GitOps for Kubernetes
There are a lot of options when it comes to managing the state of your Kubernetes cluster: ArgoCD, FluxCD, Helm, Terraform… the list goes on, and you’d be hard-pressed to pick one over the other. After all, they all do things in their own special way.
We’re looking at a project I haven’t heard of before, Keel.
What’s the deal with Keel?
My buddy fraq mentioned that they were now using Keel at work, so I thought I’d give it a shot. They have a nice website, reasonably good looking docs, and frankly I like the idea of not having to have a CLI tool to perform operations. But it’s important to note that Keel doesn’t really solve the “cluster described by GitOps” problem. It seems to be strictly for managing manifest versions, not entire cluster state.
Let’s set up Keel!
So, I started following the setup guide to deploy with Helm. Something to note here: out of the box, Keel supports Helm v2. You can turn on Helm v3 support by setting the
helmProvider.version value when you install:
$ helm install keel keel/keel --set helmProvider.version="v3" Release "keel" does not exist. Installing it now. NAME: keel LAST DEPLOYED: Sun Feb 19 03:08:52 2023 NAMESPACE: keel STATUS: deployed REVISION: 1 TEST SUITE: None NOTES: 1. The keel is getting provisioned in your cluster. After a few minutes, you can run the following to verify. To verify that keel has started, run: kubectl --namespace=keel get pods -l "app=keel"
So far so good. Let’s see if we can see the pod after a few minutes.
$ k -n keel get po -l "app=keel" NAME READY STATUS RESTARTS AGE keel-fd9fc9f66-xzvxx 1/1 Running 0 14m
Cool! We’ve got a Keel pod! Now let’s do some more setup…
Tip of the Iceberg
Let’s check out what the pod is up to.
$ k -n keel logs keel-fd9fc9f66-xzvxx E0219 08:25:23.237544 1 reflector.go:123] email@example.com/tools/cache/reflector.go:96: Failed to list *v1beta1.CronJob: the server could not find the requested resource E0219 08:25:24.238663 1 reflector.go:123] firstname.lastname@example.org/tools/cache/reflector.go:96: Failed to list *v1beta1.CronJob: the server could not find the requested resource E0219 08:25:25.239497 1 reflector.go:123] email@example.com/tools/cache/reflector.go:96: Failed to list *v1beta1.CronJob: the server could not find the requested resource E0219 08:25:26.240414 1 reflector.go:123] firstname.lastname@example.org/tools/cache/reflector.go:96: Failed to list *v1beta1.CronJob: the server could not find the requested resource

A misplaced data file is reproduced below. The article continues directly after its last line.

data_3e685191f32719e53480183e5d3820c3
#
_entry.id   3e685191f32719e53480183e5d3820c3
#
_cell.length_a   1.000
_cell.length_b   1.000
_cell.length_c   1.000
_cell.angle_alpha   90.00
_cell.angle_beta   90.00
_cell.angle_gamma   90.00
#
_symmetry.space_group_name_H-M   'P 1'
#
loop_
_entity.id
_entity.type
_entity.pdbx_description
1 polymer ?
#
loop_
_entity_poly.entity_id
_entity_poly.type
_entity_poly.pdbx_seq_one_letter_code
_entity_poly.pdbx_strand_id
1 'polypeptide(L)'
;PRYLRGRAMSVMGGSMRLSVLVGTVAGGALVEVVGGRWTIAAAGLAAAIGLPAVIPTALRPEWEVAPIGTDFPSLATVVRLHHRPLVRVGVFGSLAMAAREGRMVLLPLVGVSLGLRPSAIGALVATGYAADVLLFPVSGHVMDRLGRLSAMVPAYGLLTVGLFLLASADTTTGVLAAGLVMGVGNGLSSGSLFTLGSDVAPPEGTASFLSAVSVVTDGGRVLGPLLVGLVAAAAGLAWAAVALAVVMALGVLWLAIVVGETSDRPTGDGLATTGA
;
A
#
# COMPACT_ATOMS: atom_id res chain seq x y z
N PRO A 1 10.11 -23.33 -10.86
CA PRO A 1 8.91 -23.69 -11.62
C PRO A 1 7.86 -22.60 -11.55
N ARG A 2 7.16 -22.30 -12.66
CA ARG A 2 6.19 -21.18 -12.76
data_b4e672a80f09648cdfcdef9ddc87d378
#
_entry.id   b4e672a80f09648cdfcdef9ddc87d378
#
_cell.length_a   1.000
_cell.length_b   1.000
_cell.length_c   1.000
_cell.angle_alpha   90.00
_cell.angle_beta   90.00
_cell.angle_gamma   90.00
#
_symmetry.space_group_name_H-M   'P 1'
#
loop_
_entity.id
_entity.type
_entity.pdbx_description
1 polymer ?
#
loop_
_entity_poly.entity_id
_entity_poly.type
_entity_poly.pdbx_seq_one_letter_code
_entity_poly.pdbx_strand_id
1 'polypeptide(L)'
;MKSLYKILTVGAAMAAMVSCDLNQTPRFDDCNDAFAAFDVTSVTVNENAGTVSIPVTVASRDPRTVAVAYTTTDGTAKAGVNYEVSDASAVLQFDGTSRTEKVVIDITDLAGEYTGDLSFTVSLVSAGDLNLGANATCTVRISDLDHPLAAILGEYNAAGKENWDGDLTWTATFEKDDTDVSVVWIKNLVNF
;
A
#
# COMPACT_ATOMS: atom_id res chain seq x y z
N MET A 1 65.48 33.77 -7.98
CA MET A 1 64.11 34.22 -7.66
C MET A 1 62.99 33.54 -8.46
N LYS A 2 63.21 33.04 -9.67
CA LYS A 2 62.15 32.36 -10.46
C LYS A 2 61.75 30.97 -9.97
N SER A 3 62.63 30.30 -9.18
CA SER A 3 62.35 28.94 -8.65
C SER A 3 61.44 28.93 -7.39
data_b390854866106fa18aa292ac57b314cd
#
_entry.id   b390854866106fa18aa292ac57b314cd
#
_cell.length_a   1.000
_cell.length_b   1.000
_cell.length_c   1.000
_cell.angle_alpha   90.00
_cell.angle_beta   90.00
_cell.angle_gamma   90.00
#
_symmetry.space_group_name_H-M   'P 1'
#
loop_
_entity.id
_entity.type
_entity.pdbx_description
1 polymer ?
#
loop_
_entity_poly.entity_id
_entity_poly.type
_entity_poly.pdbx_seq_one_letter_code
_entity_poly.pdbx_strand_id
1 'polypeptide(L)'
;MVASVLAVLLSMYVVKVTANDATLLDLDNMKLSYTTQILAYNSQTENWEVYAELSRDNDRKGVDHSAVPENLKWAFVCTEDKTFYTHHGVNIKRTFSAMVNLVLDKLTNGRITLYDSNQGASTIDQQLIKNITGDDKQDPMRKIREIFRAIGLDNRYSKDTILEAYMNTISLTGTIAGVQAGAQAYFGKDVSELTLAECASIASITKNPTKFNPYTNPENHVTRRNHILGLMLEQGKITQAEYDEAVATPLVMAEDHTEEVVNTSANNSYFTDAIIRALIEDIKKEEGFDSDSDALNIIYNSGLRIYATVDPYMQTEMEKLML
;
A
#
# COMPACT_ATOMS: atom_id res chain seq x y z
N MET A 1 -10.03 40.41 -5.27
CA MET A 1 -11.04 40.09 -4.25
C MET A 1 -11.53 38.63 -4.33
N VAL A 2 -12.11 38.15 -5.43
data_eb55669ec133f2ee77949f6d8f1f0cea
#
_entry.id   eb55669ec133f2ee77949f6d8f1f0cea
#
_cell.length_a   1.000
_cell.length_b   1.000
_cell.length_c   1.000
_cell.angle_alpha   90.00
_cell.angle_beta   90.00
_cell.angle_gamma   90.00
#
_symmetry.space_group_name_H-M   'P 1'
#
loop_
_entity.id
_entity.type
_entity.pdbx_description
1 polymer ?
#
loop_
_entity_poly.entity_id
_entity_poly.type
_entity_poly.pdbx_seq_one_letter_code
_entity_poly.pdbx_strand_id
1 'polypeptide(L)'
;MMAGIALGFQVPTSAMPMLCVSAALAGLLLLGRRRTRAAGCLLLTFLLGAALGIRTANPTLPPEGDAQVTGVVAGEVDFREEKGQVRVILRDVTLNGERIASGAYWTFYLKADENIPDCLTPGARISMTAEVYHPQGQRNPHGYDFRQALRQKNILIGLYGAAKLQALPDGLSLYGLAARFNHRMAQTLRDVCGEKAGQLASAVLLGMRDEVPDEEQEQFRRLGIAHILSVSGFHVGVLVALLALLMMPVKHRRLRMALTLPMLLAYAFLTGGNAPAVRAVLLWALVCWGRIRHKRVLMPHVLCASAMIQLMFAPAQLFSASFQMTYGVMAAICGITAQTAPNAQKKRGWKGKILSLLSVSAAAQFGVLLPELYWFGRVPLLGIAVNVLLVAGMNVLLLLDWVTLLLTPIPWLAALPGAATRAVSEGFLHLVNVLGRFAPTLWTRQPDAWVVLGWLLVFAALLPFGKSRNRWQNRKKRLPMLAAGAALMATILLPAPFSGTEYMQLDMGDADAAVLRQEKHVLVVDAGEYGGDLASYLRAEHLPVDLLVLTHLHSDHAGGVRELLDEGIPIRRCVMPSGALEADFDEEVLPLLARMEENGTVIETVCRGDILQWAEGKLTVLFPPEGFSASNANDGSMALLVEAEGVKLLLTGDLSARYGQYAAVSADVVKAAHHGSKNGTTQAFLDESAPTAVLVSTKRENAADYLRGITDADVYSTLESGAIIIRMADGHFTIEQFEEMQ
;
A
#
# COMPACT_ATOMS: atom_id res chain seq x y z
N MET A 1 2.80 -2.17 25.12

Oh… well, that’s not good…
After some research, I discovered that Keel currently doesn’t support the latest stable version of Kubernetes, or any version >=1.25.x
This… is really disappointing. So my options at this point to play with Keel are to downgrade my cluster, or hope the maintainers update it sometime soon…
The Rest of the Iceberg
Oh. It… would appear the maintainers have not had time to maintain the app, likely for some time. The last major update was back in 2020, and the app is no longer being actively maintained. The only update since 2020 on the GitHub repo was a chart version bump ~4mo ago.
$ k apply -f https://sunstone.dev/keel\?namespace\=keel\&username\=admin\&password\=admin\&tag\=latest Unable to connect to the server: dial tcp 184.108.40.206:443: i/o timeout
I could have spent time getting Keel working. Downgraded my version of Kubernetes, done the whole shebang, and written a more in-depth blog post about what Keel is, and what it isn’t.
But the reality here is that until the maintainers (or some new maintainers) pick up the project, it’s going to quickly become irrelevant as Kubernetes continues to be upgraded and maintained. This is really unfortunate, because I think Keel has a lot of potential. But it’s currently too behind the curve to be useful for me. Particularly when I have FluxCD, which solves the “GitOps cluster management” problem for me much more elegantly. For now, I’ll stick with my
f***ctl commands (telling how long ago this was last updated… Flux v2 did away with
fluxctl and introduced just
flux as the CLI).
I sincerely hope someone else will carry the torch, or the author will have more time to dedicate in the future. Unfortunately my brain isn’t wrinkly enough yet to be able to take on a challenge like this. But I can write some random words on my blog at the end of the universe, because why not?